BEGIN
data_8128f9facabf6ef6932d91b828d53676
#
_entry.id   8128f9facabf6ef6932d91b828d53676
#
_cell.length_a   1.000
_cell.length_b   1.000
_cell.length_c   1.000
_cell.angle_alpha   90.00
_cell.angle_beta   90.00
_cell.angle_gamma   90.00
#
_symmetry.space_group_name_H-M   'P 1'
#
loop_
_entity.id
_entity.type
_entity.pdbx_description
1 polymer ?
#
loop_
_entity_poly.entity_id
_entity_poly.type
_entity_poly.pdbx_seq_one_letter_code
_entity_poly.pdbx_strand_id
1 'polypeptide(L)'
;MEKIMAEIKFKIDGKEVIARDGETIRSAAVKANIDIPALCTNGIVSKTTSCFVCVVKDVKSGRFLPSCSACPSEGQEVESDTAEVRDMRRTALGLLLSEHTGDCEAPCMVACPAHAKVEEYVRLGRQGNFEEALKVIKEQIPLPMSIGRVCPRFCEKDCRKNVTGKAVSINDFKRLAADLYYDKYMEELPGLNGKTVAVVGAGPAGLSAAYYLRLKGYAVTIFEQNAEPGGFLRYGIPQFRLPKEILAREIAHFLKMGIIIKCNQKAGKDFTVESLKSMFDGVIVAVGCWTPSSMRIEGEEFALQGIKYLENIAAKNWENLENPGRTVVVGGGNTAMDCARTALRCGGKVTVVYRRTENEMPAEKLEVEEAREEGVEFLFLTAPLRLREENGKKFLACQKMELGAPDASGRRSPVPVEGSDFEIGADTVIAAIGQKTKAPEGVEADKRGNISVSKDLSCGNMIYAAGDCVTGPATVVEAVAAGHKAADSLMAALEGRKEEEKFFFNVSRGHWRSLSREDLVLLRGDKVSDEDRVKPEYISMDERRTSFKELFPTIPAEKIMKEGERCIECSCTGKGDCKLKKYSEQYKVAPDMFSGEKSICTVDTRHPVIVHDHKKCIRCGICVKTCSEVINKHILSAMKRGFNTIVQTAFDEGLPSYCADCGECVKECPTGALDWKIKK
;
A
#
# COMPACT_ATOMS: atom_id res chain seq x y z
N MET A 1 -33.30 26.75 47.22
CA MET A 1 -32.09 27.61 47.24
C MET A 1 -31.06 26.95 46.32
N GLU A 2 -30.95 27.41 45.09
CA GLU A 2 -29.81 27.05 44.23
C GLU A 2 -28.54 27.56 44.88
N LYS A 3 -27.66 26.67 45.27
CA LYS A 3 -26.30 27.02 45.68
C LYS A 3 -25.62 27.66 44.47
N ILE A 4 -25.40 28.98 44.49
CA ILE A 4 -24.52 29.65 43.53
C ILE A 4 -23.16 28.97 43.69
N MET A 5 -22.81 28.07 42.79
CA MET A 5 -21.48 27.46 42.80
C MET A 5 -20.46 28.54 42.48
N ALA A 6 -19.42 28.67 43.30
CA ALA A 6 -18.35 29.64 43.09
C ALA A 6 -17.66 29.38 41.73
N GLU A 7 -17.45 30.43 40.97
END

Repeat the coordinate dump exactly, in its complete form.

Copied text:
data_8128f9facabf6ef6932d91b828d53676
#
_entry.id   8128f9facabf6ef6932d91b828d53676
#
_cell.length_a   1.000
_cell.length_b   1.000
_cell.length_c   1.000
_cell.angle_alpha   90.00
_cell.angle_beta   90.00
_cell.angle_gamma   90.00
#
_symmetry.space_group_name_H-M   'P 1'
#
loop_
_entity.id
_entity.type
_entity.pdbx_description
1 polymer ?
#
loop_
_entity_poly.entity_id
_entity_poly.type
_entity_poly.pdbx_seq_one_letter_code
_entity_poly.pdbx_strand_id
1 'polypeptide(L)'
;MEKIMAEIKFKIDGKEVIARDGETIRSAAVKANIDIPALCTNGIVSKTTSCFVCVVKDVKSGRFLPSCSACPSEGQEVESDTAEVRDMRRTALGLLLSEHTGDCEAPCMVACPAHAKVEEYVRLGRQGNFEEALKVIKEQIPLPMSIGRVCPRFCEKDCRKNVTGKAVSINDFKRLAADLYYDKYMEELPGLNGKTVAVVGAGPAGLSAAYYLRLKGYAVTIFEQNAEPGGFLRYGIPQFRLPKEILAREIAHFLKMGIIIKCNQKAGKDFTVESLKSMFDGVIVAVGCWTPSSMRIEGEEFALQGIKYLENIAAKNWENLENPGRTVVVGGGNTAMDCARTALRCGGKVTVVYRRTENEMPAEKLEVEEAREEGVEFLFLTAPLRLREENGKKFLACQKMELGAPDASGRRSPVPVEGSDFEIGADTVIAAIGQKTKAPEGVEADKRGNISVSKDLSCGNMIYAAGDCVTGPATVVEAVAAGHKAADSLMAALEGRKEEEKFFFNVSRGHWRSLSREDLVLLRGDKVSDEDRVKPEYISMDERRTSFKELFPTIPAEKIMKEGERCIECSCTGKGDCKLKKYSEQYKVAPDMFSGEKSICTVDTRHPVIVHDHKKCIRCGICVKTCSEVINKHILSAMKRGFNTIVQTAFDEGLPSYCADCGECVKECPTGALDWKIKK
;
A
#
# COMPACT_ATOMS: atom_id res chain seq x y z
N MET A 1 -33.30 26.75 47.22
CA MET A 1 -32.09 27.61 47.24
C MET A 1 -31.06 26.95 46.32
N GLU A 2 -30.95 27.41 45.09
CA GLU A 2 -29.81 27.05 44.23
C GLU A 2 -28.54 27.56 44.88
N LYS A 3 -27.66 26.67 45.27
CA LYS A 3 -26.30 27.02 45.68
C LYS A 3 -25.62 27.66 44.47
N ILE A 4 -25.40 28.98 44.49
CA ILE A 4 -24.52 29.65 43.53
C ILE A 4 -23.16 28.97 43.69
N MET A 5 -22.81 28.07 42.79
CA MET A 5 -21.48 27.46 42.80
C MET A 5 -20.46 28.54 42.48
N ALA A 6 -19.42 28.67 43.30
CA ALA A 6 -18.35 29.64 43.09
C ALA A 6 -17.66 29.38 41.73
N GLU A 7 -17.45 30.43 40.97